That happened this week, when we saw a retraction notice for a 2015 paper on gastric cancer in the International Journal of Clinical and Experimental Medicine, which only says the authors “made big mistakes” and contains two fairly significant typos.
Sometime in the middle of 2015, Jennifer Byrne, professor of molecular oncology at the University of Sydney, began her journey from cancer researcher to a scientific literature sleuth, seeking out potentially problematic papers.
The first step was when she noticed several papers that contained a mistake in a DNA construct which, she believed, meant the papers were not testing the gene in question, associated with multiple cancer types. She started a writing campaign to the journal editors and researchers, with mixed success. But less than two years later, two of the five papers she flagged have already been retracted.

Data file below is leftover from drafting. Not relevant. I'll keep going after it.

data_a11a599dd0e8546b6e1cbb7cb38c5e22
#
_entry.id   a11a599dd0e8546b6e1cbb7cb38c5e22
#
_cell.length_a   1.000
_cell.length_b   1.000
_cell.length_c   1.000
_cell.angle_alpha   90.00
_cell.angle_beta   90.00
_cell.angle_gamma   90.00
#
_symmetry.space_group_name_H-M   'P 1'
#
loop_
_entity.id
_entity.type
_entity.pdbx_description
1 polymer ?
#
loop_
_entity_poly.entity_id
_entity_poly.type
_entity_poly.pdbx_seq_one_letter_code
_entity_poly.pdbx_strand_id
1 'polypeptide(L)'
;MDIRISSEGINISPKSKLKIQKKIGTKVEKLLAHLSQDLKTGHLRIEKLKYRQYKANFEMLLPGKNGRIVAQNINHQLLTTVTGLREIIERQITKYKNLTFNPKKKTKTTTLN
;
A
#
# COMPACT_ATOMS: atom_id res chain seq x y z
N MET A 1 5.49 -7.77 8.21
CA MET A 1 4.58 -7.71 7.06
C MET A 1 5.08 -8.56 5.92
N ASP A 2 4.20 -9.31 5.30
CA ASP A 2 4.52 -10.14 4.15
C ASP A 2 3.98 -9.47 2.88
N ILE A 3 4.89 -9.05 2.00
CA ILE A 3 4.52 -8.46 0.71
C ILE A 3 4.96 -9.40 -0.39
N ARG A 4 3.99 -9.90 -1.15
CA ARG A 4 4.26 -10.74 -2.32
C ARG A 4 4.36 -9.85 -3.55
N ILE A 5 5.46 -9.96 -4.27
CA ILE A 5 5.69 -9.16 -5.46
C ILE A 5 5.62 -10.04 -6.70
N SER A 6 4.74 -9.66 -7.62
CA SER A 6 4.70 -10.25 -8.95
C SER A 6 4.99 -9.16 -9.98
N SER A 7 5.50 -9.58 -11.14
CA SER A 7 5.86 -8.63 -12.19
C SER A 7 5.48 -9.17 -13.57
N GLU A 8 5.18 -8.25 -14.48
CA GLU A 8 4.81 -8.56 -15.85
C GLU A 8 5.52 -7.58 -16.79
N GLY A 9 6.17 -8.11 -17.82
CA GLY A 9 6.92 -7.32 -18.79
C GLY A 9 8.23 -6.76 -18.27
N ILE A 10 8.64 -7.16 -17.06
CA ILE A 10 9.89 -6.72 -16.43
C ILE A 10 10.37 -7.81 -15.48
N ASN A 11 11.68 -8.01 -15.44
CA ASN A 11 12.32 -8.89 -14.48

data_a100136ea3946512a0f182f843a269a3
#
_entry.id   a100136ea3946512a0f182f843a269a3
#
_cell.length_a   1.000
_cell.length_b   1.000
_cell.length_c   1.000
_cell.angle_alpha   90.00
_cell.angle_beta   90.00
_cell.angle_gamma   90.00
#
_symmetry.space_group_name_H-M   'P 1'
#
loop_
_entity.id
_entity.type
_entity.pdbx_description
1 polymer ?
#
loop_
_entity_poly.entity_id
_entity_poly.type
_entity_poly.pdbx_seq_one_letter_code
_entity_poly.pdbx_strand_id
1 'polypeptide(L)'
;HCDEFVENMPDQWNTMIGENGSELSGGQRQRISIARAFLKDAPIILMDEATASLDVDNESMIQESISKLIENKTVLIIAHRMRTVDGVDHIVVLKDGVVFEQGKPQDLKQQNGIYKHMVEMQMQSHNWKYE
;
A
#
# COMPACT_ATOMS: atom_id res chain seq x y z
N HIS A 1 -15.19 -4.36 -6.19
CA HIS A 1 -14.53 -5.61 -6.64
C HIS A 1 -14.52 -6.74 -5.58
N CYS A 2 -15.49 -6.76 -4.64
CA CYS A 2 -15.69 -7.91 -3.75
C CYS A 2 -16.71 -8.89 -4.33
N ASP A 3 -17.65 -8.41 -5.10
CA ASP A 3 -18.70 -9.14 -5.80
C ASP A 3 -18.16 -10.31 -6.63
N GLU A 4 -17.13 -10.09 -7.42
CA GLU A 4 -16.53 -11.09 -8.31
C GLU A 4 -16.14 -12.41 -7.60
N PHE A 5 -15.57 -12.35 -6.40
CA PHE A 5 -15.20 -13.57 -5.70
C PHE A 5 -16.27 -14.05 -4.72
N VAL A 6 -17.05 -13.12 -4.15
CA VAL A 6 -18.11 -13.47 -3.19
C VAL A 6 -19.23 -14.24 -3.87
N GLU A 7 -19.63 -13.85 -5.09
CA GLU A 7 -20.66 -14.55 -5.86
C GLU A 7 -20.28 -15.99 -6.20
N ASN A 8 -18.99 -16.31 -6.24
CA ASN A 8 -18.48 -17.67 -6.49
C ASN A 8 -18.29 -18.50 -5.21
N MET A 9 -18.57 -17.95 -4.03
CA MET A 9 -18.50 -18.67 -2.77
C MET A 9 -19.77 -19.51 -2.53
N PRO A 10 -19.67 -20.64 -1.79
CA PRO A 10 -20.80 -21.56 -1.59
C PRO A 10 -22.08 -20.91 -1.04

The authors of a paper about the benefits of an antioxidant found in blueberries known as pterostilbene have retracted it after their subsequent research suggested the antioxidant might actually be harmful.
The paper presented evidence that the antioxidant might help rats after heart attack, in part by inhibiting cell death (apoptosis). But according to the retraction note, more work
found that pterostilbene might induce apoptosis in the heart and can be harmful, and we are now focusing on the phenomenon.